Saturday, 6 November 2010

Something is Actually Wrong This Time

The retest on Friday did not come out all happy sunshine like I wanted. I've developed Pre-eclampsia and it is slowing getting worse. Lucky for me and baby, the key word there is slowly, so I am back at home on full bed rest. The only "cure" for this condition is having the baby, but the baby has decided to protest by backing off contractions almost entirely. I have no other symptoms other than higher than normal and increasing BP and protein spilling. No swelling, no headaches. Unless you count frustration over bedrest an actual symptom.

I was relived to find out that the swelling in my toe is merely and infection. Possibly from an ingrown I removed at home, possibly from a splinter I removed from the nailbed, either way it's infected pretty bad. I'm on antibiotics now and "should" start feeling relief Monday or Tuesday.  I was worried edema was starting. Glad it's not that.

Some other thoughts I had....

I looked a lot of resources online about Pre-e and a lot say that it can be prevented by a good diet. Talk about guilt. My my diet is awesome. I take prenatals. I only drank 1 small cup of coffee on occasion (think every other week). Fresh and local eggs and meat and veg. So why do I feel guilty? For the slice of cheesecake? The breakfast pizza from Casey's while doing pork deliveries? I can't imagine that those rare diversions from our normally awesome diet could have caused this? But the thought lingers.

And then regarding salt restriction.....I don't consume a lot of salt. Less than a teaspoon a day.In fact when I make dinner, 4-8 servings will get about that much overall. I use a seasoning salt on our eggs, but for four servings together the eggs get 1/2 or less a teaspoon of the seasoning mix. I use salted butter for somethings. So how to restrict salt intake without eliminating it all together? The reason I am worried about that is many sources I found said restrict, do NOT eliminate, and use sea salt -which we already do. In fact many of those sources said even restricting salt makes problems worse for pregnancy pre-eclampsia, which is the opposite effect it might have on a non pregnant person with high blood pressure. This is because the root causes are different. But I don't have a medical degree, and the Internet is full of good and bad advice and data. So I am frustrated.

Did I mention bedrest is horrible? My girls get lots of extra cuddles, but I feel guilty that Lily makes us breakfast and lunch. I feel awful watching my overwhelmed and overworked husband have to take over the majority of housework when he's already up at 5am, home from work at 6, dinner, and out with evening farm chores until 8-9 only to come in and put the girls to bed.....all while I am in bed or on the couch. He looks like he's about to drop and now he's got a head cold to boot. That is the most horrible part of this whole ordeal, watching my family suffer and feeling completely responsible for it.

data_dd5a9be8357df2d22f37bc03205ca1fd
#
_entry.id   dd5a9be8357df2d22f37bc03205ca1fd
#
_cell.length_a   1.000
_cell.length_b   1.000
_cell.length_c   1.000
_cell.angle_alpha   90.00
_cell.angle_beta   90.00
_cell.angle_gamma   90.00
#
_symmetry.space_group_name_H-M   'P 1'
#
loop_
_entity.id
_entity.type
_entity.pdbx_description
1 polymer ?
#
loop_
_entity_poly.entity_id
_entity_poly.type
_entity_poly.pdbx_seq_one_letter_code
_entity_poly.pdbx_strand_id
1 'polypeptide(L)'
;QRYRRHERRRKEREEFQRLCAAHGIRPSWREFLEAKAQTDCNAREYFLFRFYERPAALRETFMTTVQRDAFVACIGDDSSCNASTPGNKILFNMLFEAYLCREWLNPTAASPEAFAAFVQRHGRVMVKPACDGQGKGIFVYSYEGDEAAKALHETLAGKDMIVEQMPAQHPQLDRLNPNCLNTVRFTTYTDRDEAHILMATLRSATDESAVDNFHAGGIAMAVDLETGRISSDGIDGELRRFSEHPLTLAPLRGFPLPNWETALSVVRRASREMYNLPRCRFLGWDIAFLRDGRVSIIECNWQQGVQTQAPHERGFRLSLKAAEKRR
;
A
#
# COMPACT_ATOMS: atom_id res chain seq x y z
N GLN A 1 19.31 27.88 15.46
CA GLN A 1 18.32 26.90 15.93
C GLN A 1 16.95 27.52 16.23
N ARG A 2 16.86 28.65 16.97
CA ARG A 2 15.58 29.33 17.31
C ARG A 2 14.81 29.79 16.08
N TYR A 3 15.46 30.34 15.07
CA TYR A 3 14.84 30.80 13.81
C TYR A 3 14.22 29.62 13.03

So here's to having a baby soon!

2 comments:

  1. I too have had to deal with pre-e and bed rest in precious pregnancies. There are two changes I made that seemed to help some--I drank a lot more water and I completely eliminated cheese from my diet. As far as your diet causing the problem--unless you're eating out all the time or eating really poorly in general I don't think you can account this condition to your food intake. I'm in the 37th week of my 5th pregnancy and this is the first time I haven't been pre-e and I'm thankful for it. I'm still on modified bed rest though...I guess some things are just going to happen no matter how well behaved and well fed we are...Best of luck to you.

    ReplyDelete
  2. Hang in there dear one. I can't imagine how hard it is keeping a busy farm wife like you down. I heard a song this morning about getting thru tough times, the take away was hang on, it really will be a memory soon.
    Knowing so much good for you and yours.
    Thanks for sharing.

    Pam

    ReplyDelete

A blog about farming, unschooling, feminism, 22q deletion syndrome, cooking real food, homesteading, permaculture, and motherhood.